Continuing Disability Reviews

In the last year, SSA, with direction and funding by Congress, has initiated a more aggressive campaign to review and potentially terminate disability status, benefits and Medicare to tens of thousands of people. At a meeting with Administrative Law Judges locally, it was estimated that as many as 35 to 40 percent of the cases being appealed in 2016 to area SSA hearing offices will be disability cessation appeals, rather than the typical “initial entitlement” cases. SSA characterizes the process of reviewing and ceasing disability status as “Continuing Disability Reviews.”

What is a Continuing Disability Review (CDR)?

If you are currently receiving Social Security Disability Insurance (SSDI) or Supplemental Security Income (SSI) benefits, your disability status will be periodically reviewed by Social Security. This review is called a “Continuing Disability Review (CDR).” The purpose of the CDR is to determine whether or not you still meet the medical and income standards to be eligible for Social Security disability benefits. If your medical condition is expected to improve, the first review generally will be approximately 6 to 18 months after the approval of disability. If improvement is possible but can’t be predicted, Social Security will conduct a CDR approximately every 3 years. If your condition is not expected to improve, Social Security may still conduct a CDR, but typically in 5 to 7 years. Certain other events may trigger a CDR, such as completion of a vocational rehabilitation program, the 18th birthday of a child receiving SSI benefits, and occasionally work-related income within 24 months of entitlement to SSDI benefits.

How Do I Respond to a CDR Notice?

Read the notice carefully, and meet all deadlines for responding to any requests for information. Complete the forms that SSA sends to you. It’s a good idea to keep a record of all medical tests and treatments, and to ask your treating physician how to get copies of pertinent medical records. If you need more time to respond, ask for an extension. Cooperate in every way possible with the review, but remember that, in most cases, Social Security simply wants to verify that your disability in ongoing and that you still meet the eligibility requirements for benefits.

What if My Benefits are Terminated after a CDR Initial Review?

If SSA determines after a CDR that you are no longer entitled to benefits, it will send a notice of denial. Your benefits will be cut-off after two months unless you submit a Request for Reconsideration-Disability Cessation within 10 days of receipt and you specifically request within 10 days that your benefits continue during the appeal. Otherwise, the Reconsideration form is due within 60 days of receiving your denial notice. You can request an in person meeting with a disability hearing officer at the SSA, and you can also file the Request for Reconsideration form at your local SSA office. Be sure to save a copy and proof of the date that your Request was filed. If you request that your benefits continue during the appeal, and it is later determined that you were ineligible to receive benefits, the SSA will assess an overpayment and may seek recovery of those benefits from you, although you have a right to then request that the recovery of the overpayment be waived.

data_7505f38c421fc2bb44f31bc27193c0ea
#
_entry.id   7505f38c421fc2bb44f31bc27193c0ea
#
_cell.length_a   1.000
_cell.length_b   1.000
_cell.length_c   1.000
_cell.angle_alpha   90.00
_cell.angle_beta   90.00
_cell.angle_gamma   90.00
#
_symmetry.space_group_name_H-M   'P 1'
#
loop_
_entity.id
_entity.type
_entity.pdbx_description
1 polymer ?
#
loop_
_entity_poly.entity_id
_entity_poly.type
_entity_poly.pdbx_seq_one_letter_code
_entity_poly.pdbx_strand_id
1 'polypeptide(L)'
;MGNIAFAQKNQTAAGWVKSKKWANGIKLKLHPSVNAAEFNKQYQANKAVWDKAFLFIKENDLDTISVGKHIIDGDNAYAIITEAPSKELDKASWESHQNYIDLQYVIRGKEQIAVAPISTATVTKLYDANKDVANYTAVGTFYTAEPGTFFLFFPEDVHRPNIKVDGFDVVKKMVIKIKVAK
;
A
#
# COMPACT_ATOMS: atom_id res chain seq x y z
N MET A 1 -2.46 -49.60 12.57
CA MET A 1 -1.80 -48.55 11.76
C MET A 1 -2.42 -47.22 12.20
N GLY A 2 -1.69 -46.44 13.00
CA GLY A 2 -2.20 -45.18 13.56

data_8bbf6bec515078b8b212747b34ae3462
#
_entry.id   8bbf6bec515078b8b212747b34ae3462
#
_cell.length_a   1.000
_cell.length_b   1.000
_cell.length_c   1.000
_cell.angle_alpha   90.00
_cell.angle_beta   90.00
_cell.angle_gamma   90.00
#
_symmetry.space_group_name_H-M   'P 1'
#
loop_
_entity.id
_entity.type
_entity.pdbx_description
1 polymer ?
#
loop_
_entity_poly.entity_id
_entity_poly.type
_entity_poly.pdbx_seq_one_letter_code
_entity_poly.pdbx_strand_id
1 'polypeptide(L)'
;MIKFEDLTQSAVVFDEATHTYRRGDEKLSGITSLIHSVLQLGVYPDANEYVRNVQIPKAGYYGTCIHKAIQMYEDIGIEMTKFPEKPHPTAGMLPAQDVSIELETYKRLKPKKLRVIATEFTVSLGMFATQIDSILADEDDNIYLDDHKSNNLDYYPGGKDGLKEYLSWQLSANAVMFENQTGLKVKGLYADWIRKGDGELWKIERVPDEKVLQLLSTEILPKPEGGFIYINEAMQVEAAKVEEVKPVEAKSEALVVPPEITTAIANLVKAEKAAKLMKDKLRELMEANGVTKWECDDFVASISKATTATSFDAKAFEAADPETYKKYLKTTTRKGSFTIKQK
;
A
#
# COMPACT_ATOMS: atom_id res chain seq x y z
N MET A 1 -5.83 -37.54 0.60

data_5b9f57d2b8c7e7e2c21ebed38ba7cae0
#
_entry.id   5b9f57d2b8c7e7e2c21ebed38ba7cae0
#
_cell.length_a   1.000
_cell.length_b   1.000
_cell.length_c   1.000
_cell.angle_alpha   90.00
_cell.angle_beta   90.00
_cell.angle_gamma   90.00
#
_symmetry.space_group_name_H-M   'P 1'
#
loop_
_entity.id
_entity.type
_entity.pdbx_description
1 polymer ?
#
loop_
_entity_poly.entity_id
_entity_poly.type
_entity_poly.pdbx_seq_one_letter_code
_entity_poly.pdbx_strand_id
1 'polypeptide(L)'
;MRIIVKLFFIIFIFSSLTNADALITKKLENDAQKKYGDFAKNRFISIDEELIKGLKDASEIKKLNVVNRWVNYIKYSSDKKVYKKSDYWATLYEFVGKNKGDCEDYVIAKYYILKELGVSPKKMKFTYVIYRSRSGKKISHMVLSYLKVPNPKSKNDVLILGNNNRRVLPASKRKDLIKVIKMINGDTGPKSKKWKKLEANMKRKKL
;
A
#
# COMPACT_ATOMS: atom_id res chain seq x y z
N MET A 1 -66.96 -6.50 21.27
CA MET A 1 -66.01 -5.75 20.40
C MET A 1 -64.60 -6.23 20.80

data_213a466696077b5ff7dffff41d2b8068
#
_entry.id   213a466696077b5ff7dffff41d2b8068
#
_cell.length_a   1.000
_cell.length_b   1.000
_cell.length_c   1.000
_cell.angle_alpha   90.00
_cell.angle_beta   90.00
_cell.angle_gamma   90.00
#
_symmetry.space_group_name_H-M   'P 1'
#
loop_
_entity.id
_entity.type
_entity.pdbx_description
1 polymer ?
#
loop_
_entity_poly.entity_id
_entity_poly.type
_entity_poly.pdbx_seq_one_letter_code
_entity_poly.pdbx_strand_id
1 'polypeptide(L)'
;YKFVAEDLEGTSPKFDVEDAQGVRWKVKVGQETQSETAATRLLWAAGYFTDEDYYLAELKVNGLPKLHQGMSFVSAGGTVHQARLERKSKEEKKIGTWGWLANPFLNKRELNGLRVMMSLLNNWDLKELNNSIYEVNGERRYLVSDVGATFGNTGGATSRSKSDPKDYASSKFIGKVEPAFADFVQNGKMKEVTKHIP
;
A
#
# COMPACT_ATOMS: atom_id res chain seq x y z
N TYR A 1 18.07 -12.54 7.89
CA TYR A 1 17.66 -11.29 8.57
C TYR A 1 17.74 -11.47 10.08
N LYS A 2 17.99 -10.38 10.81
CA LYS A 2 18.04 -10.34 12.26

What does SSA look for in a CDR?

Keep in mind that the standard of review is more favorable in a CDR matter than it was when you were first awarded disability. With limited exceptions, to justify terminating your disability status, SSA must demonstrate that your health has significantly improved, and that the medical improvement is such that you can now return to full-time, reliable work. Because most health conditions that caused the initial disability by their nature do not improve as the years go on, the great majority of people reviewed in a CDR are determined to be still eligible for disability by SSA. If you have been continuing to see the doctors(s) you saw at the time you were awarded disability, make sure that your doctor’s records are obtained and submitted to SSA. Also, ask whether your doctor can include within your records your doctor’s opinion about whether your health has improved, and whether the doctor believes you can now return to full-time work. Note also that SSA must consider new health problems which you did not have at the time you were placed on disability, but which would now restrict your work capacity.

What if I lose my first appeal with the hearing officer?

If you lose the initial appeal with the hearing officer, you can file a second appeal to request a hearing with an Administrative Law Judge. As before, you have 60 days to file a Request for Hearing, but can elect to have your disability benefits and Medicare continue as long as you file a written statement for benefit continuation with the SSA field office within 10 days of receipt of the hearing officer decision.

If you have any questions about CDR issues and appeals, please feel free to call us at the LaPorte Law Firm.

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